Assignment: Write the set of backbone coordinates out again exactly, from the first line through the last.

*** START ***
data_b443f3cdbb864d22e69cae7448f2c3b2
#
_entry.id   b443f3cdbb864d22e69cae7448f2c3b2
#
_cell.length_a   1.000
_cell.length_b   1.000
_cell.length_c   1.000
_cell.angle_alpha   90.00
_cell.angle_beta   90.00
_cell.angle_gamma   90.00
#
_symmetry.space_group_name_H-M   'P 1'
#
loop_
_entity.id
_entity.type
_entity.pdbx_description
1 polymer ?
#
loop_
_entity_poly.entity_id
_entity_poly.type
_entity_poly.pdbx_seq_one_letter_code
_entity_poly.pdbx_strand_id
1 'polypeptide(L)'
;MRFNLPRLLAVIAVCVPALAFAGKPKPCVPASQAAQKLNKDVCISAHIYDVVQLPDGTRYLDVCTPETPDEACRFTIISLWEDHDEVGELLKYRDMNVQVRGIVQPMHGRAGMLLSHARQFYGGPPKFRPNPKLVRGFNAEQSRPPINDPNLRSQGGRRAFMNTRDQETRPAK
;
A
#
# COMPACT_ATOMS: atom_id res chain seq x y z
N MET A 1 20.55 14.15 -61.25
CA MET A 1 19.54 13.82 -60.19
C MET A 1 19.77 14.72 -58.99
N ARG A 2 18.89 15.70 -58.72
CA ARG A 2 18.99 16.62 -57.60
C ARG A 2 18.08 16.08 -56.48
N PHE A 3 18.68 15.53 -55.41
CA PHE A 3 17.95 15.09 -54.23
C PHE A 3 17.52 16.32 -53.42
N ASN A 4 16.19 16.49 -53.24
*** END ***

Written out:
data_b443f3cdbb864d22e69cae7448f2c3b2
#
_entry.id   b443f3cdbb864d22e69cae7448f2c3b2
#
_cell.length_a   1.000
_cell.length_b   1.000
_cell.length_c   1.000
_cell.angle_alpha   90.00
_cell.angle_beta   90.00
_cell.angle_gamma   90.00
#
_symmetry.space_group_name_H-M   'P 1'
#
loop_
_entity.id
_entity.type
_entity.pdbx_description
1 polymer ?
#
loop_
_entity_poly.entity_id
_entity_poly.type
_entity_poly.pdbx_seq_one_letter_code
_entity_poly.pdbx_strand_id
1 'polypeptide(L)'
;MRFNLPRLLAVIAVCVPALAFAGKPKPCVPASQAAQKLNKDVCISAHIYDVVQLPDGTRYLDVCTPETPDEACRFTIISLWEDHDEVGELLKYRDMNVQVRGIVQPMHGRAGMLLSHARQFYGGPPKFRPNPKLVRGFNAEQSRPPINDPNLRSQGGRRAFMNTRDQETRPAK
;
A
#
# COMPACT_ATOMS: atom_id res chain seq x y z
N MET A 1 20.55 14.15 -61.25
CA MET A 1 19.54 13.82 -60.19
C MET A 1 19.77 14.72 -58.99
N ARG A 2 18.89 15.70 -58.72
CA ARG A 2 18.99 16.62 -57.60
C ARG A 2 18.08 16.08 -56.48
N PHE A 3 18.68 15.53 -55.41
CA PHE A 3 17.95 15.09 -54.23
C PHE A 3 17.52 16.32 -53.42
N ASN A 4 16.19 16.49 -53.24